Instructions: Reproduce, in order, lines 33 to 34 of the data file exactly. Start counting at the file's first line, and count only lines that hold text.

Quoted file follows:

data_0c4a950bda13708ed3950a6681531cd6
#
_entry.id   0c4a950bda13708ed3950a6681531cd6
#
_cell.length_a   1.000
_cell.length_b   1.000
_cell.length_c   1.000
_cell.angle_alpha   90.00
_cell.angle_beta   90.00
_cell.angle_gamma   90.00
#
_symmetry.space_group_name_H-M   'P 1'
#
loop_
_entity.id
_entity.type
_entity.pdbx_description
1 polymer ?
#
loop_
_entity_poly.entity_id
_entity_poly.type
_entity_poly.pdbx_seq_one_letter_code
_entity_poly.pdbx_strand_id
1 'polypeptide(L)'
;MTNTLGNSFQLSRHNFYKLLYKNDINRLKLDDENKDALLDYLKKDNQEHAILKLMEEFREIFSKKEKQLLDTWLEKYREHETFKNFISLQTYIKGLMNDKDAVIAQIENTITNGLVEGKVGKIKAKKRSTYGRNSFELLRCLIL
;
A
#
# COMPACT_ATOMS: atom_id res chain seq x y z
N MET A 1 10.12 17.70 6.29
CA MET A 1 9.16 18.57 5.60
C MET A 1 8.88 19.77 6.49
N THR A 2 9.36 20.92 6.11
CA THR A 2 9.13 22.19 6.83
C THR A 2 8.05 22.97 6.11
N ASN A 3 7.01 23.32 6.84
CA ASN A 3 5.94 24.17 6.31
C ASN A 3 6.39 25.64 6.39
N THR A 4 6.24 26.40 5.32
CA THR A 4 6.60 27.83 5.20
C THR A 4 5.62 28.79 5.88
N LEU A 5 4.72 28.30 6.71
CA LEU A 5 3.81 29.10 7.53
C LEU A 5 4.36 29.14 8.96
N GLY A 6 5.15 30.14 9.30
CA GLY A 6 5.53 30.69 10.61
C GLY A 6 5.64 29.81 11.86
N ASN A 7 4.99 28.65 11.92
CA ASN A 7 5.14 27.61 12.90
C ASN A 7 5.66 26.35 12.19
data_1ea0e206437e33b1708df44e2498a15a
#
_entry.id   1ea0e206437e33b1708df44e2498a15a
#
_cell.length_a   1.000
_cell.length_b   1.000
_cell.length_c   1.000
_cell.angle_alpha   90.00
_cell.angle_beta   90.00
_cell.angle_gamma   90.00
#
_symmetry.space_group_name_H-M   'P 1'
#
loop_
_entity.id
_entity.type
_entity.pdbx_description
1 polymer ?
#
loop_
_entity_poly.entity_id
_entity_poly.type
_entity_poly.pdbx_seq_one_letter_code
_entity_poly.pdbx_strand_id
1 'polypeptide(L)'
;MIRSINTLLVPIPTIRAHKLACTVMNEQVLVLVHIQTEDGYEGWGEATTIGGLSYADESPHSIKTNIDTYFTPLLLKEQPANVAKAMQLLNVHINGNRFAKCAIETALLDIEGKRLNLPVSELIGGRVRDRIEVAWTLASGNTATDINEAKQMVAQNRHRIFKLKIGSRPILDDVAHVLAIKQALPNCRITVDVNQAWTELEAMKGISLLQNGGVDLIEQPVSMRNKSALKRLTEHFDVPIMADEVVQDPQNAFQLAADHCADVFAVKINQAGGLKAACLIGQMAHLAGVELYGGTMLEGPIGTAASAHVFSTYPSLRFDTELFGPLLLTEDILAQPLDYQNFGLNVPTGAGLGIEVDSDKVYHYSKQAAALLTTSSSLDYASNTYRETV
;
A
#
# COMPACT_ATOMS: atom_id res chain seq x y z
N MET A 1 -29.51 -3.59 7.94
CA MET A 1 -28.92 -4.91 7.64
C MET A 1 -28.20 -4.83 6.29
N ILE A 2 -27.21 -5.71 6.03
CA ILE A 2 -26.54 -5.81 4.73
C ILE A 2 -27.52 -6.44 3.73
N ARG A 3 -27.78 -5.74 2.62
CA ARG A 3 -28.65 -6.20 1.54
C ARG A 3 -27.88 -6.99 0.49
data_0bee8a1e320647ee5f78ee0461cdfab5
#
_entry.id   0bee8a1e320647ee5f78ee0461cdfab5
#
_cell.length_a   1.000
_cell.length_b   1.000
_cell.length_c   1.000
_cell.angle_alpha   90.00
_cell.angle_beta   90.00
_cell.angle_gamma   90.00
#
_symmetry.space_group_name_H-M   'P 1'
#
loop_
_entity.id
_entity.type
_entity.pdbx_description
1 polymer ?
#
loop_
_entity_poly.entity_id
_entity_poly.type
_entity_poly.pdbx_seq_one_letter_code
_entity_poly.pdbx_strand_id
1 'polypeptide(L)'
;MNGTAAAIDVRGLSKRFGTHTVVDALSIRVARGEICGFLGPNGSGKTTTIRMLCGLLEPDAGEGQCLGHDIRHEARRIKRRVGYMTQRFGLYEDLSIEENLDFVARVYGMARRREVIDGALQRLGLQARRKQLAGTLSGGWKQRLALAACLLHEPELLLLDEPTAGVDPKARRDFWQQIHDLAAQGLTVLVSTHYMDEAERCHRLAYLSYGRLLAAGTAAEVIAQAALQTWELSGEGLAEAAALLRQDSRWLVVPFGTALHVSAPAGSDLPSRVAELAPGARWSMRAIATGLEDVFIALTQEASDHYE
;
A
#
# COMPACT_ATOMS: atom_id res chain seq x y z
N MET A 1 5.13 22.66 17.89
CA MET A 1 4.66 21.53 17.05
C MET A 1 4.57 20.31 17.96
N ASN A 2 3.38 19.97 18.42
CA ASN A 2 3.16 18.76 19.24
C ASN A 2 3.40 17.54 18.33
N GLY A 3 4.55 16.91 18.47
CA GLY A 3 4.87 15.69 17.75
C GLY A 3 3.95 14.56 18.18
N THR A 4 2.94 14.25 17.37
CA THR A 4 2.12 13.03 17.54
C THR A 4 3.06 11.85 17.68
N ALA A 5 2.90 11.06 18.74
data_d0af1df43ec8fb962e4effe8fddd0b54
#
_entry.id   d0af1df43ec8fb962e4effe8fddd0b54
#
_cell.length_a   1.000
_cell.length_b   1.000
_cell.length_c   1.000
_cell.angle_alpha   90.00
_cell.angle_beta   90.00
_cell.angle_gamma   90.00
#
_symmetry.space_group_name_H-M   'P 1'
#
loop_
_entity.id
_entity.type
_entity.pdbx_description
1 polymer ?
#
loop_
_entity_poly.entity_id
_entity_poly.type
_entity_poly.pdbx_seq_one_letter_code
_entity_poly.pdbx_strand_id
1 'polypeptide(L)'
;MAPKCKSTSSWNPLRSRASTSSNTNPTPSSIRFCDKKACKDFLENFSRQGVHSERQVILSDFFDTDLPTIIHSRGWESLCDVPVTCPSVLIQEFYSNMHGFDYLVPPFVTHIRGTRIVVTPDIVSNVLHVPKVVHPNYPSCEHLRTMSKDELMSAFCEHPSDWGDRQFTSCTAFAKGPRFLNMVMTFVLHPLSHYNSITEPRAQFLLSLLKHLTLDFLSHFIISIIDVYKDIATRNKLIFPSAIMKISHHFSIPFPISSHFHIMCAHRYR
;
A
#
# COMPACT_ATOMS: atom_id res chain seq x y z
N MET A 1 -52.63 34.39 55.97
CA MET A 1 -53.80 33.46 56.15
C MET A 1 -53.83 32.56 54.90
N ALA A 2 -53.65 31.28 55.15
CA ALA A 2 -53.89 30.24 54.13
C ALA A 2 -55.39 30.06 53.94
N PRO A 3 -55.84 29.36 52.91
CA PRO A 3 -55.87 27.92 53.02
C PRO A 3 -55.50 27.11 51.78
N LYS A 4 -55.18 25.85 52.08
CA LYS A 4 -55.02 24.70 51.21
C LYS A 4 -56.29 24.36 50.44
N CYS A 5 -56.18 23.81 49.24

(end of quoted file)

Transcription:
C MET A 1 8.88 19.77 6.49
N THR A 2 9.36 20.92 6.11